HOUSE OF AMERICA
by Ed Thomas
Jack Studio Theatre, The Brockley Jack, 410 Brockley Road, London SE4 2DH to 15 July 2017.
Tues – Sat 7.45pm
Runs 2hr 15 mins One interval.
TICKETS: 0333 666 3366
Review: William Russell 30 June
Horror in the valleys and on the road
This is a splendid horror story set in a Welsh valley where open cast coal mining has started to operate near the home of the widow Lewis and her two sons and daughter. But it is a story in context of a society destroyed when the pits closed down, of young men unable to find work, of a mother whose husband abandoned them some dozen odd years earlier struggling to make the best of it. Mam, played with sensitivity by Lowri Lewis, seems a warm, loveable soul with a sense of humour who is resigned to the fact that the night she washed the cat in the washing machine, with obvious results, her husband left her to find a new life in America. It is only gradually you realise that something is not quite right.
As for her sons, whose last jobs seem to have been as grave diggers, Sid, played by Pete Grimwood, is apparently the straightforward tough one, Boyo, played by Robert Durbin is more sensitive, the one who follows where led. As for their sister Gwenny, played by Evelyn Campbell, she is a shy withdrawn girl. The serpent which enters this far from perfect Eden is a copy of Jack Kerouac’s On the Road which fuels the dreams Sid has of going to America to find their father. Obviously that open cast mining operation represents a threat, the boys’ lives plunge further into chaos when they fail to get work there, and the dream life Sid and Gwenny live through the pages of the novel starts to turn into incestuous reality as they become Jack and Joyce Johnson while Boyo, the most grounded of the trio in the event, watches appalled.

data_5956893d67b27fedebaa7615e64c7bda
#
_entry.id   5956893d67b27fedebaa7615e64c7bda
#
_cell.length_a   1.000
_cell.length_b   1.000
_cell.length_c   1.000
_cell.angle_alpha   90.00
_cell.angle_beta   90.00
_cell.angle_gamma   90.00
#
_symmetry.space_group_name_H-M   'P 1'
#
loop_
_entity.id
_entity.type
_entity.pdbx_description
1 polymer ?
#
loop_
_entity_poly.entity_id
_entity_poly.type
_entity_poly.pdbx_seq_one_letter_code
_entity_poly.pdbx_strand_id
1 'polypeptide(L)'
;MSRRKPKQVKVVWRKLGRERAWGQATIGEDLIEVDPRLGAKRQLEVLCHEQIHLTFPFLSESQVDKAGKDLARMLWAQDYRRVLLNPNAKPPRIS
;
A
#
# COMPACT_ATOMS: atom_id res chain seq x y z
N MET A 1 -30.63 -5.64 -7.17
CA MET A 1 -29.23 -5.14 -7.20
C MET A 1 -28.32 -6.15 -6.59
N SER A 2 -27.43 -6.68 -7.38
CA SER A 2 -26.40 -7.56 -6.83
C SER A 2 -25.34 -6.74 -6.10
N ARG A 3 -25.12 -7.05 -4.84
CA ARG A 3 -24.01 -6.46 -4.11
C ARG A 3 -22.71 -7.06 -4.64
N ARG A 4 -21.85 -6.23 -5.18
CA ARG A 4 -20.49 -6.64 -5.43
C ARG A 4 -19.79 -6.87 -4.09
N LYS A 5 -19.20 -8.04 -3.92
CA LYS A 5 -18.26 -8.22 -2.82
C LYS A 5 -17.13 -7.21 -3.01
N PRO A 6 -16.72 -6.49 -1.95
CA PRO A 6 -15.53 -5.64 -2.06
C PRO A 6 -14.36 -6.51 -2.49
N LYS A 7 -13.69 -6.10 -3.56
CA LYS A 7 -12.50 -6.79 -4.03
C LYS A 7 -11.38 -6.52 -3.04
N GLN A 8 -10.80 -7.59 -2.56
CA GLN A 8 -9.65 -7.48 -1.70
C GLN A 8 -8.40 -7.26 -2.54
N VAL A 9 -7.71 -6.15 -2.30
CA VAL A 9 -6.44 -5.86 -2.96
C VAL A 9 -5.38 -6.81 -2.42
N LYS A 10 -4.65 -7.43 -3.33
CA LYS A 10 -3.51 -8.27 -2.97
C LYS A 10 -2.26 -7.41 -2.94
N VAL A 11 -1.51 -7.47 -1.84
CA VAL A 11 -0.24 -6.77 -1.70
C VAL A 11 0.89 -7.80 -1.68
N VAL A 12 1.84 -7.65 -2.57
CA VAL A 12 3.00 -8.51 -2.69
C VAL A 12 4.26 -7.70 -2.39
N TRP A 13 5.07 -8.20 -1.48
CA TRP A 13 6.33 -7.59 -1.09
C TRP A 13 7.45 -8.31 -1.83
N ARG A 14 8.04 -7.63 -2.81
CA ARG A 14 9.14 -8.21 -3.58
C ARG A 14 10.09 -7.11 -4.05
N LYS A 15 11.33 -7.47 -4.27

And there is Mam, who is clearly going mad and has had to go in to a home where, when the open cast mine reveals its secret, she reveals her secret. It is a potent play very well directed and performed and the tragedy unfolds as inexorably as in any Greek play. The Gods have decreed and the mortals thrash around in agony. It also contains a stage fight between the two boys which – there is no fight director credited – sets one on the edge of one’s seat. It was Thomas’ first play and was staged at the Royal Court in 1989 to acclaim. This excellent revival does it full justice.
Sid: Pete Grimwood.
Mam: Lowri Lewis.
Boyo: Robert Durbin.
Gwenny: Evelyn Campbell.
Labourer: David Palmstrom.
Director: James O’Donnell.
Designer: Sorcha Corcoran.
Lighting Designer: Jamie Platt.
Sound Designer: Rachael Murray.
Dialect Coach: Rachel Isaac.